Keeping Communities Connected

KCDOT apologizes to Preston residents, partners with community to honor flag memorial wall

King County Department of Transportation leaders met with residents today at the Preston Community Center to work out a way to honor a roadside memorial the community created on county right-of-way. 

The memorial consisted mostly of U.S. flags and banners mounted on a wall along Preston-Fall City Road SE. After a complaint, the county’s transportation department removed the items consistent with county rules that are designed to limit distractions on roads and to avoid concerns about messages on public roadways. Residents protested the removal, and more flags and banners appeared on the wall.

“On behalf of the department, I offer my sincere apologies to the residents of Preston and the surrounding community,” said the county’s transportation director, Harold Taniguchi. “We should have reached out to the community before removing the flags, banners, and messages. We will work with Preston to find a solution that respects both our legal obligations and the values and desires of this community.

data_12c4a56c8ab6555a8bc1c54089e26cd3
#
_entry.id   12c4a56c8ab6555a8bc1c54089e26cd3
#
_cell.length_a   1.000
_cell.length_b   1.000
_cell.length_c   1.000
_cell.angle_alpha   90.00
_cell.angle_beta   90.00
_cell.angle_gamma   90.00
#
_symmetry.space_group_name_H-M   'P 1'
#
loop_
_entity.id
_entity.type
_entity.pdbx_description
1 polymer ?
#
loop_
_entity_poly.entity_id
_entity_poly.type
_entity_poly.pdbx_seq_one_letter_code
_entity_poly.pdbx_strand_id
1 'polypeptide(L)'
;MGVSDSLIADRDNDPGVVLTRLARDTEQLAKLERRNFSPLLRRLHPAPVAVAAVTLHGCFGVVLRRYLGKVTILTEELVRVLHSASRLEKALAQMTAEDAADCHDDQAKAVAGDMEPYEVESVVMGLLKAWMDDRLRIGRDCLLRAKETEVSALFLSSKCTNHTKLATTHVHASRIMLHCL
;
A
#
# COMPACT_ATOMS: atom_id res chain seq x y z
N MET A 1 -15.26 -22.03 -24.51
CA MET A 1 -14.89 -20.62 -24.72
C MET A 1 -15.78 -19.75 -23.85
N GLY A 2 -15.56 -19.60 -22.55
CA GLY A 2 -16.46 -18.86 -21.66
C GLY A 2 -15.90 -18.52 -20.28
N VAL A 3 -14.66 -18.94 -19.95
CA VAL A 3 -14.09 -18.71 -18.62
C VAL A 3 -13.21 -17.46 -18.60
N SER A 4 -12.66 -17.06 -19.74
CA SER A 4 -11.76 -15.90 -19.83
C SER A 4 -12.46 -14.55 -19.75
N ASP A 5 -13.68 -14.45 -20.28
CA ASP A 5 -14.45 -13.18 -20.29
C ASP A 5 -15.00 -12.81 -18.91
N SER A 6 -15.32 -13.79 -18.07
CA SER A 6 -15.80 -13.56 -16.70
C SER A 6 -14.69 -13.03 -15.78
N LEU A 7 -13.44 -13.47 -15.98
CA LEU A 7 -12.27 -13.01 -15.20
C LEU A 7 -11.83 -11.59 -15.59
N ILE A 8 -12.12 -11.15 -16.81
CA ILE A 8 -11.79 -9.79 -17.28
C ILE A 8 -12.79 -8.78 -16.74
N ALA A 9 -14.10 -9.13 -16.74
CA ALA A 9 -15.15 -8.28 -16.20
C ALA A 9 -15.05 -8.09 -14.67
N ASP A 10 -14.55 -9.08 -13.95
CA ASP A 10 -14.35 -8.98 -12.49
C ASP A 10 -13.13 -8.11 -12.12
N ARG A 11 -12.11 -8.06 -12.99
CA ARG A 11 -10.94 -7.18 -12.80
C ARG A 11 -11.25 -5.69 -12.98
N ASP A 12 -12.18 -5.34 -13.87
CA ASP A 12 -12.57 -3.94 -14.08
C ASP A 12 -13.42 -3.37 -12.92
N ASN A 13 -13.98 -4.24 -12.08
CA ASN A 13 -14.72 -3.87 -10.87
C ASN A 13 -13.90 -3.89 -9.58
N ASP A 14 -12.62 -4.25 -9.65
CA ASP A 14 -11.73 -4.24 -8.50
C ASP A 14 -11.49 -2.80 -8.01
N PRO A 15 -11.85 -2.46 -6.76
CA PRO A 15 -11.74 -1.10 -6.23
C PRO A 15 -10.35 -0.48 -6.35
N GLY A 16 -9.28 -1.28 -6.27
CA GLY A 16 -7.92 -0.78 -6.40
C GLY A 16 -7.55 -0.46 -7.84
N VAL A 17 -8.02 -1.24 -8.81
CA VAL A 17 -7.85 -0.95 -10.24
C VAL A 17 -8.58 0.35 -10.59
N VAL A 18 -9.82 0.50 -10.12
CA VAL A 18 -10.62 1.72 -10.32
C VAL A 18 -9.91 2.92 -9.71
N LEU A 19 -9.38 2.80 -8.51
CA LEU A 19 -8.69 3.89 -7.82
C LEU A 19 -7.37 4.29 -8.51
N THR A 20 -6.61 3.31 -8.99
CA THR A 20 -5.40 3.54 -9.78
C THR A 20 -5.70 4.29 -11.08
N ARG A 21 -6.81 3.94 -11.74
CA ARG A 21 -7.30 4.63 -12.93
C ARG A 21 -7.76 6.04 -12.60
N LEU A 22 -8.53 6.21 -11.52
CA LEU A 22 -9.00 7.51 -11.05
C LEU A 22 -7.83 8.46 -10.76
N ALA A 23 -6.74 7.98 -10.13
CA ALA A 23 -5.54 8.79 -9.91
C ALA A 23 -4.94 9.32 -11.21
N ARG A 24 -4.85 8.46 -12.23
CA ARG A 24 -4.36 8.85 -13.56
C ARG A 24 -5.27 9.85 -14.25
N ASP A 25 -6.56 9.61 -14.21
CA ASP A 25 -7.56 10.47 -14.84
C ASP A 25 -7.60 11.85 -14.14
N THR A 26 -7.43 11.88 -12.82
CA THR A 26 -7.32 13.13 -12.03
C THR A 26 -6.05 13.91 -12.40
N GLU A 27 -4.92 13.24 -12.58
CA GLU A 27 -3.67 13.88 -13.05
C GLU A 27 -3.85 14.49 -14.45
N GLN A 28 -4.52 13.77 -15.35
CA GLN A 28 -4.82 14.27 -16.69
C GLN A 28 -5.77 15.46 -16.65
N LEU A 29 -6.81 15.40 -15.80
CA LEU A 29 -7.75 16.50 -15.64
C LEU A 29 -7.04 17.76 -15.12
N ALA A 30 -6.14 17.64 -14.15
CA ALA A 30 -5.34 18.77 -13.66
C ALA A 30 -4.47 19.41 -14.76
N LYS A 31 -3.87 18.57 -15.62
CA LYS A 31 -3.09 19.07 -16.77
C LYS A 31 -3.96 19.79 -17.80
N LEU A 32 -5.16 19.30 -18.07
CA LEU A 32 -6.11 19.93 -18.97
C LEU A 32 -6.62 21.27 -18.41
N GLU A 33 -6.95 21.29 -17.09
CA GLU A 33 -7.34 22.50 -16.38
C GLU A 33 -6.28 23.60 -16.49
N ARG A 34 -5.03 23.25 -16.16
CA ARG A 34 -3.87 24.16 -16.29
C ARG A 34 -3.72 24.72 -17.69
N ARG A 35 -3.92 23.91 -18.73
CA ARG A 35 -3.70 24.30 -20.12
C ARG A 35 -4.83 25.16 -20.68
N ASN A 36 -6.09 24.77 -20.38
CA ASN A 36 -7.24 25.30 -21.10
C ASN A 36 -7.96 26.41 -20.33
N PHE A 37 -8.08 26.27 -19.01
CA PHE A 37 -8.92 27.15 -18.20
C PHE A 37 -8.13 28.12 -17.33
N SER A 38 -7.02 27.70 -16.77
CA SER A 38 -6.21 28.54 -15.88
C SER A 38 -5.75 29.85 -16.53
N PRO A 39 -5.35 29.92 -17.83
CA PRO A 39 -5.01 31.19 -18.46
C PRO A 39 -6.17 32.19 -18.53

“For the time being,” he added, “the wall will remain as it is now.”

King County Councilmember Kathy Lambert, who represents District 3 that the town is a part, initiated the discussion between the residents and King County officials. “This wall is a revered spot for people in and around Preston,” Lambert said. “I’m glad we can now work together to find a solution that will respect the values of the community, pay proper respect to the flag, and maintains our obligation to public safety.”

“I very much respect the county’s difficult position here, and am overjoyed that they are working together with us now and came out today,” said Ron Goins, a local resident who attended the meeting.

Kristi McClelland, who lives in Preston, said, “I felt from the meeting that there is a lot of concern and care for our town and I’m really happy that we are being heard. We’re only a small town, but this wall means a lot to us here. I appreciate the county taking a risk and the time today hearing us out.”

“We will continue to keep dialogue open to inform the community as future forums or meetings on this issue are planned and to pass along any suggestions we may have,” Elizabeth Hill, King County Senior Deputy Ombudsman for Rural Affairs, said.

Stay informed about this and other issues related to roads in unincorporated King County, visit the King County Road Services website (

Brent Champaco, KCDOT, 206-477-9094 or